The approach was the same. We went in to the studio and played our rock songs. I think that's the best way to consider the fans: play your music with passion and belief, then you make the best music you can. We also had a lot of time to record this release, so it was nice not to rush. We made the guitars massive--though we had that in Black City too--but the production took a different vibe. We bought a couple new pedals for practicing and it sounded so good just to play them, really fuzzy. The Jesus and Mary Chain are a great inspiration, as is Fugazi.
In past interviews you've stated that good music should be dangerous, what makes music "dangerous"?
I think that music should come from experience, and it should also be an expression of that experience. We've not had the nicest upbringings, and I think that adds an element of excitement to our music. The new album is especially edgy and has that nervous feeling about it. People have thought of us as an artsy fartsy band but that's because we put messages in the songs, we think about the songs and their lyrics.
So dangerous isn't the typical "sex and drugs" paradigm for you?
I couldn't care less about the sex, drugs and rock 'n' roll thing. I think it's silly. I hate it. It's our mission to destroy that. In Sweden rock'n'roll sucks and no one cares about the punk scene. The punks don't even care.
Do you want to change that? Do you want to change Swedish rock'n'roll?
Yeah but that's the whole thing, I want the music to have brains and substance. It's not just about being up on stage and being a rock star. Of course we all want to be rock stars, but there has to be some kind of substance. I've always loved bands that had that: Joy Division, even the Ramones--they had silly lyrics, but it was something fun--or And You Will Know Us By The Trail Of The Dead. That's real music. I grew up with punk music, and look at punk music today: Everyone's like, "Oh, so you like Good Charlotte." They're probably good at what they do, but it's not what I want from music. We are an artsy fartsy band in that it's our aim to make good music.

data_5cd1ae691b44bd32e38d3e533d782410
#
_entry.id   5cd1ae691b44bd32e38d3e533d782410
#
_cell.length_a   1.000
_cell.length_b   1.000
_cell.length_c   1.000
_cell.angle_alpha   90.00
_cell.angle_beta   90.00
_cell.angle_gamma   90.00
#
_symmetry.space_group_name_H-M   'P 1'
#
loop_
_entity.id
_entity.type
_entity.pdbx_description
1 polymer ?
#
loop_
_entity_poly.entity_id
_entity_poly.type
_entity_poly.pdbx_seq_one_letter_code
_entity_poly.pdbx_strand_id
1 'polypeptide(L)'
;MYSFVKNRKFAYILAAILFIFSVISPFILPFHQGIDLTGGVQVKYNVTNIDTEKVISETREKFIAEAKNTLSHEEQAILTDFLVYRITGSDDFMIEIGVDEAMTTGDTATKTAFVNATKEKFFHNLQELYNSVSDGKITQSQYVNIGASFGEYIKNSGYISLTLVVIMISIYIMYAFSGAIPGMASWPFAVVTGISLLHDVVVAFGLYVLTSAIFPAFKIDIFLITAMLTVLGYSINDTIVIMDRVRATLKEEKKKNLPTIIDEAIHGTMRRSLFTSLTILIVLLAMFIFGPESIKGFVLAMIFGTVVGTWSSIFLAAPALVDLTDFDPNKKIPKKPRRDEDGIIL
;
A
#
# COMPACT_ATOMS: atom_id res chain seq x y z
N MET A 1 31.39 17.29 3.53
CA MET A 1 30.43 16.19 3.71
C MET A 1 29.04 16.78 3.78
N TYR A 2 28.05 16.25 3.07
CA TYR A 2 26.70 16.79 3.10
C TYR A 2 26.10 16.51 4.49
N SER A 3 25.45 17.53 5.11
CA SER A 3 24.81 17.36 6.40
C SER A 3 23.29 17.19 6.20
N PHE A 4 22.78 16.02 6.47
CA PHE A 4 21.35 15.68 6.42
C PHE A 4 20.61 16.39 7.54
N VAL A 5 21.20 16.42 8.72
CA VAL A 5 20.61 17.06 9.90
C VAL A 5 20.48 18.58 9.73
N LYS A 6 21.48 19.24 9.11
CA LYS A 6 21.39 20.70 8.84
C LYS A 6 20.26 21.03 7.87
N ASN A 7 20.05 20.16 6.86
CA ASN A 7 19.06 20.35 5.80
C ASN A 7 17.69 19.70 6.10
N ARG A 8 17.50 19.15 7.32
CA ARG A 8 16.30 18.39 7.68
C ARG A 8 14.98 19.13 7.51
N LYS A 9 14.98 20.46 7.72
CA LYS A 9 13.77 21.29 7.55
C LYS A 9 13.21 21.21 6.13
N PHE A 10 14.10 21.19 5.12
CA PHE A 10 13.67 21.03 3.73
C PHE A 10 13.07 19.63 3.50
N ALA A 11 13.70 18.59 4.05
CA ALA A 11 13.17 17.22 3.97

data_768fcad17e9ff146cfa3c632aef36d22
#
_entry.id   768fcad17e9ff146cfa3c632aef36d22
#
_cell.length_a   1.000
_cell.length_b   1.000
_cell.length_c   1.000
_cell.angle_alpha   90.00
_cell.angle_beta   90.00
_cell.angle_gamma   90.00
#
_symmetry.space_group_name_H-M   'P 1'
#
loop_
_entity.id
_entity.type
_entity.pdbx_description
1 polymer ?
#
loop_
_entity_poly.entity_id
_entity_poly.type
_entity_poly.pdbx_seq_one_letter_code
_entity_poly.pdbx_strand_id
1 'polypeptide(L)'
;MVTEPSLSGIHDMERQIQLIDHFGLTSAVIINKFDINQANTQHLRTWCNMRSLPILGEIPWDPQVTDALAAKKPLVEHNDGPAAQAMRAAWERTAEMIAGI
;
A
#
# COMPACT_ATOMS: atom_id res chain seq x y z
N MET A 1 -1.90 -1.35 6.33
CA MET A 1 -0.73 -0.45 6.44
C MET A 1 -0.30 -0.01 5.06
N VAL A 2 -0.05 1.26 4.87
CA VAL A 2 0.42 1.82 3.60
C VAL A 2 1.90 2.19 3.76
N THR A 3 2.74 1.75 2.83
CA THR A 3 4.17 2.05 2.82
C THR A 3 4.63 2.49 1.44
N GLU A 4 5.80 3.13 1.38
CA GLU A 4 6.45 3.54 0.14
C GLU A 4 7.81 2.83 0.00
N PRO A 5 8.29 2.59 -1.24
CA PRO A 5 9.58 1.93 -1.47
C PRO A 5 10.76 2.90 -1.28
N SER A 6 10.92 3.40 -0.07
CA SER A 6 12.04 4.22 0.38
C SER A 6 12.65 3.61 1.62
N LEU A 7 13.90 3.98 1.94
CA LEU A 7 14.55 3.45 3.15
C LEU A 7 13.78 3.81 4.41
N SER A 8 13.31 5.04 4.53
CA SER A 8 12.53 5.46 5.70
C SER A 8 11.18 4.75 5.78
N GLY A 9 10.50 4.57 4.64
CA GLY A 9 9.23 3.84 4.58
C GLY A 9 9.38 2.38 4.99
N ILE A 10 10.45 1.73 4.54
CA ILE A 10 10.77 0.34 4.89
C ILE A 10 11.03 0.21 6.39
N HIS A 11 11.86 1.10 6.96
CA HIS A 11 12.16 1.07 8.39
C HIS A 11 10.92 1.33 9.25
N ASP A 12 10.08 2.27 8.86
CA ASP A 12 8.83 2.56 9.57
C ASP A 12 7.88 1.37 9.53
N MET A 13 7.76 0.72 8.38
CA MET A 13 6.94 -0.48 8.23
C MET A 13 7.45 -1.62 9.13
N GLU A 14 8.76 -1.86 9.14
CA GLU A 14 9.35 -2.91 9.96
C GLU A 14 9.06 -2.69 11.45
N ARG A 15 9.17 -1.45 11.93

In past interviews you've commented on this topic, and considering the title of your album, are you technophobes or anti-technology?
No I don't think so. Maybe the whole corporate technology stuff...the album title could reference using technology to make money at the expense of people. But I think at its core music is, or should be, soulful. Guitar music is exciting and we like electronic music as well, but it doesn't give me those shivers that guitar music does. I grew up with that. Sure I think rock can get kind of boring sometimes, but there's some things you can do with guitars that are incredible. Ultimately, I don't really care about what instruments are used though. It's about what you deliver.
So what type of guitar music do you think influenced you more, English or American?
It's a combination. The reason we started this band was the influence of the DC scene and Dischord. We love that music. We're influenced by a lot for sure, but especially My Bloody Valentine, Ride...all that shoegazing stuff. But we're from the punk rock scene so we add a bit more nerve to it.